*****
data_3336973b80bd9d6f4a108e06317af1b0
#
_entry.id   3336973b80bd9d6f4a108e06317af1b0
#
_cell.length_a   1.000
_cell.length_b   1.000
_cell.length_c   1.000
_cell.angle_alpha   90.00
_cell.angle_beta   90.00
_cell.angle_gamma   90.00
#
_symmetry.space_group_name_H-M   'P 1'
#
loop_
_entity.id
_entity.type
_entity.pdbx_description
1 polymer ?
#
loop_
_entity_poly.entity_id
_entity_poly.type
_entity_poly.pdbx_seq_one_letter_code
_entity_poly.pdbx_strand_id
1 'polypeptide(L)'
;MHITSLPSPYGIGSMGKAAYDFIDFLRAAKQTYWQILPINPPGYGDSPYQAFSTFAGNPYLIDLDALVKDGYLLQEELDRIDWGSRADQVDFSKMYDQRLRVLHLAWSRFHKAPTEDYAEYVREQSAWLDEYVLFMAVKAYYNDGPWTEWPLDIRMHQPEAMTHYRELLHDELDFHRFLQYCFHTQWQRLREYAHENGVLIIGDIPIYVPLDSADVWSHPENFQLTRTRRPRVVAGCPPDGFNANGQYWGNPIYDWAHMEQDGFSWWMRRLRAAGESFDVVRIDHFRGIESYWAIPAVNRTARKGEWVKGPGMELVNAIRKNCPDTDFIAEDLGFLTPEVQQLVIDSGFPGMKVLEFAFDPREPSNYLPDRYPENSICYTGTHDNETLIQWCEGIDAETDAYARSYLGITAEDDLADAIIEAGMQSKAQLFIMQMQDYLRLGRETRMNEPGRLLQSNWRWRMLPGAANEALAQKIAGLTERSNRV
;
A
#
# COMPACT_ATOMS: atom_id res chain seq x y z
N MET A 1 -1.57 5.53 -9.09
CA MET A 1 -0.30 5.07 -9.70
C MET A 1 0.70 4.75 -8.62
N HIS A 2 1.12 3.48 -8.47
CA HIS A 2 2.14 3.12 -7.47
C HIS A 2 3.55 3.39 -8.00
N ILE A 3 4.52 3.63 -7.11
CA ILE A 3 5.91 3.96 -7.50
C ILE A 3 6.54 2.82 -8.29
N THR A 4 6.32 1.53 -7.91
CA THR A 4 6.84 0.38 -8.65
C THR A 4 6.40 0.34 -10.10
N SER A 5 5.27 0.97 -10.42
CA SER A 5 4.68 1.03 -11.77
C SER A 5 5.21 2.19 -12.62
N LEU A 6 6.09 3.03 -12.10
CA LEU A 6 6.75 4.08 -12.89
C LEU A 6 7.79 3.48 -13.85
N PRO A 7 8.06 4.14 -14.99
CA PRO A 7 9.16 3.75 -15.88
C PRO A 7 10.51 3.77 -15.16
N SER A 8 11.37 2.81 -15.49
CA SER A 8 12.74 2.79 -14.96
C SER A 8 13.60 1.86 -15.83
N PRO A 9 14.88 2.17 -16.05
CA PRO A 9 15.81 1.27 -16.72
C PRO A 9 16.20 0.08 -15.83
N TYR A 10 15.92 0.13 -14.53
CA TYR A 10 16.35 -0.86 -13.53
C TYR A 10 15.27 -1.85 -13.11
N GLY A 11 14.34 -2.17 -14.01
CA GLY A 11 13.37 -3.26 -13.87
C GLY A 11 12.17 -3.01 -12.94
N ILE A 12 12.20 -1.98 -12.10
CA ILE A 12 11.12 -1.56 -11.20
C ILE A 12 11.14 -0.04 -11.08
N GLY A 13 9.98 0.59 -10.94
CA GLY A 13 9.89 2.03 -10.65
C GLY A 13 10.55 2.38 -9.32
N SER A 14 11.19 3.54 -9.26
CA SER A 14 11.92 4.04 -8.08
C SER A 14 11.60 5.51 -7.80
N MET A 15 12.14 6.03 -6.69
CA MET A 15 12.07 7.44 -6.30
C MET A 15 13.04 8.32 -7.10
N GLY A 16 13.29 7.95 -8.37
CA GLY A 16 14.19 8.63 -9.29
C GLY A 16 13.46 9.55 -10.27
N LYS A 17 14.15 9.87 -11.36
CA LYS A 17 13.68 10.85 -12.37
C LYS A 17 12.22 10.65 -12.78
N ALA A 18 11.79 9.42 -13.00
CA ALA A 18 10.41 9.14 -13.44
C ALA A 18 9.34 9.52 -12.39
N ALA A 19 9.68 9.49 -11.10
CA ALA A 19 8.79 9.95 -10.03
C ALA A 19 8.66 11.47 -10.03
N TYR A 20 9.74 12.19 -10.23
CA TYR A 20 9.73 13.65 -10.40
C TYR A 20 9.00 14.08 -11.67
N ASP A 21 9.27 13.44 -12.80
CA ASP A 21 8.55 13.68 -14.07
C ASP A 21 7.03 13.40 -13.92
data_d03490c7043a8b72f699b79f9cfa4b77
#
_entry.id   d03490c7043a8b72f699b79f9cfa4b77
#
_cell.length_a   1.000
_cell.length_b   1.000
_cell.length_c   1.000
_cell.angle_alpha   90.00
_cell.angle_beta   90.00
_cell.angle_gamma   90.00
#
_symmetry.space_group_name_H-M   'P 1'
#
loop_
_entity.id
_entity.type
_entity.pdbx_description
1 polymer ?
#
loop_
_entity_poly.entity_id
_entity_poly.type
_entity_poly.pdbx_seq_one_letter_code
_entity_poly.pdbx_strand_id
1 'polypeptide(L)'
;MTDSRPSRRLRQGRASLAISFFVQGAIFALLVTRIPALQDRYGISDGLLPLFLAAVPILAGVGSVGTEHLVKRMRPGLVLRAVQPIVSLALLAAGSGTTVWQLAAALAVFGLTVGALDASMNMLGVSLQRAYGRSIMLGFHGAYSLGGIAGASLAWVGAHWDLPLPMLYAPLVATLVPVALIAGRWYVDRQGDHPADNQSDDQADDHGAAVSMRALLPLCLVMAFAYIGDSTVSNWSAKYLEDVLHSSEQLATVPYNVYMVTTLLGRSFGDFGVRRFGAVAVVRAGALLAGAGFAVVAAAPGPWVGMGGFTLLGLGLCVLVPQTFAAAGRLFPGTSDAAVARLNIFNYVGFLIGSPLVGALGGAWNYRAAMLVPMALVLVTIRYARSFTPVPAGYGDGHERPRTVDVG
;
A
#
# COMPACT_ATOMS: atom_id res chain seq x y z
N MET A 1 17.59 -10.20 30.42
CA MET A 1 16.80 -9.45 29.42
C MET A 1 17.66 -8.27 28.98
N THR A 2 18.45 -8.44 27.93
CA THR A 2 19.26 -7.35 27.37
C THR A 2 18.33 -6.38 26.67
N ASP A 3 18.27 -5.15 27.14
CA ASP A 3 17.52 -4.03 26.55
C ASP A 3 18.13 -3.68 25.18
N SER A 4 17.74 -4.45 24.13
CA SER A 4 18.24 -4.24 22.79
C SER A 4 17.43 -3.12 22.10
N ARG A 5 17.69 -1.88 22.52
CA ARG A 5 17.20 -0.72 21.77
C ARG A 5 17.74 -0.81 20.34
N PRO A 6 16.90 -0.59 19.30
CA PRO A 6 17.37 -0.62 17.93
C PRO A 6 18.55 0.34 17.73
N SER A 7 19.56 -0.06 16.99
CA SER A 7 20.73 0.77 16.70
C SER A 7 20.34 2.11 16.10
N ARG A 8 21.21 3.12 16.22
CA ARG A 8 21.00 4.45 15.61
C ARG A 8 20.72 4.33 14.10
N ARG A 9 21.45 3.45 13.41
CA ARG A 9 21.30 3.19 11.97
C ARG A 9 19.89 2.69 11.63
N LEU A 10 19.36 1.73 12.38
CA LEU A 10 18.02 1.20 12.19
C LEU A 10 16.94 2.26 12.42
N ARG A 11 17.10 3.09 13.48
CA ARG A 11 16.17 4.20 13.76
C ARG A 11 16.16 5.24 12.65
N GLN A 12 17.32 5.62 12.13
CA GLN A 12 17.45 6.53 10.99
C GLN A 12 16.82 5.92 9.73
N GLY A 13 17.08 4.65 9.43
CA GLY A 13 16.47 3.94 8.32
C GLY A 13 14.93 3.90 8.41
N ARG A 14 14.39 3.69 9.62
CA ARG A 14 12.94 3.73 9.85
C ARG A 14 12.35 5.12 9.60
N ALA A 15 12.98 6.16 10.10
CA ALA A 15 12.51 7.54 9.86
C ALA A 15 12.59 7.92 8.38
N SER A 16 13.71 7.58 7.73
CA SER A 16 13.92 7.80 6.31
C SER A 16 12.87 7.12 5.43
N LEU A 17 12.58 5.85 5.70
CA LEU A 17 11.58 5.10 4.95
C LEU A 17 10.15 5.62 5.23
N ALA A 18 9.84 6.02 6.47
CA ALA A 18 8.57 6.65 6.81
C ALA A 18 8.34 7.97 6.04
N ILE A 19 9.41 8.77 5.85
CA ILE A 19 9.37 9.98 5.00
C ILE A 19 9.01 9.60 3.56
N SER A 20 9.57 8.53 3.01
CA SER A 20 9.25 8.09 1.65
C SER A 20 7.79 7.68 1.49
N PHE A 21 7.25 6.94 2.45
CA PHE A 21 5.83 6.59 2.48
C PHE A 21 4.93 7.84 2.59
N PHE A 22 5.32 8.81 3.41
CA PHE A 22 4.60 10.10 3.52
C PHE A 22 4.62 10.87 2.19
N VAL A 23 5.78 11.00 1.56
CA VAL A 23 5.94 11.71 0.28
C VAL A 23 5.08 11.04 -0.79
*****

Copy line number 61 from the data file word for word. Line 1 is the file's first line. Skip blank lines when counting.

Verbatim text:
N GLY A 11 14.34 -2.17 -14.01